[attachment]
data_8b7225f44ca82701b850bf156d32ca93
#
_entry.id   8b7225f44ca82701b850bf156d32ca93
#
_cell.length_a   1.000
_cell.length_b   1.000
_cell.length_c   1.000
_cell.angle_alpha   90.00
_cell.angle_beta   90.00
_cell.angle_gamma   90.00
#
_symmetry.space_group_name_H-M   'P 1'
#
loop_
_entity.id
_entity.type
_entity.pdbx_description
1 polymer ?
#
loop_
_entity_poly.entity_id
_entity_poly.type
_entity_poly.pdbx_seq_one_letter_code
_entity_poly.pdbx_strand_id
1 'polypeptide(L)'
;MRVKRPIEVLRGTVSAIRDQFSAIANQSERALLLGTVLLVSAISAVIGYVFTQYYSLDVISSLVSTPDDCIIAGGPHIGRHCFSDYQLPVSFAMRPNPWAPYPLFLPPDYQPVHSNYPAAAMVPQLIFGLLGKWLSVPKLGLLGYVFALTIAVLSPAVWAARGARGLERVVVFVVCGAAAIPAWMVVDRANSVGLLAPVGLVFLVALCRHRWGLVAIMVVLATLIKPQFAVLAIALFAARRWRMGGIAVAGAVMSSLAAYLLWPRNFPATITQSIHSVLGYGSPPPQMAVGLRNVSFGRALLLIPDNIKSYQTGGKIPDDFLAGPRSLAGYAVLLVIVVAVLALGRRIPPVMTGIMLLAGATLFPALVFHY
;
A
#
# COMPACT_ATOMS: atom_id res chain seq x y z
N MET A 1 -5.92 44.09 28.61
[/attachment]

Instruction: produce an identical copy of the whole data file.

data_8b7225f44ca82701b850bf156d32ca93
#
_entry.id   8b7225f44ca82701b850bf156d32ca93
#
_cell.length_a   1.000
_cell.length_b   1.000
_cell.length_c   1.000
_cell.angle_alpha   90.00
_cell.angle_beta   90.00
_cell.angle_gamma   90.00
#
_symmetry.space_group_name_H-M   'P 1'
#
loop_
_entity.id
_entity.type
_entity.pdbx_description
1 polymer ?
#
loop_
_entity_poly.entity_id
_entity_poly.type
_entity_poly.pdbx_seq_one_letter_code
_entity_poly.pdbx_strand_id
1 'polypeptide(L)'
;MRVKRPIEVLRGTVSAIRDQFSAIANQSERALLLGTVLLVSAISAVIGYVFTQYYSLDVISSLVSTPDDCIIAGGPHIGRHCFSDYQLPVSFAMRPNPWAPYPLFLPPDYQPVHSNYPAAAMVPQLIFGLLGKWLSVPKLGLLGYVFALTIAVLSPAVWAARGARGLERVVVFVVCGAAAIPAWMVVDRANSVGLLAPVGLVFLVALCRHRWGLVAIMVVLATLIKPQFAVLAIALFAARRWRMGGIAVAGAVMSSLAAYLLWPRNFPATITQSIHSVLGYGSPPPQMAVGLRNVSFGRALLLIPDNIKSYQTGGKIPDDFLAGPRSLAGYAVLLVIVVAVLALGRRIPPVMTGIMLLAGATLFPALVFHY
;
A
#
# COMPACT_ATOMS: atom_id res chain seq x y z
N MET A 1 -5.92 44.09 28.61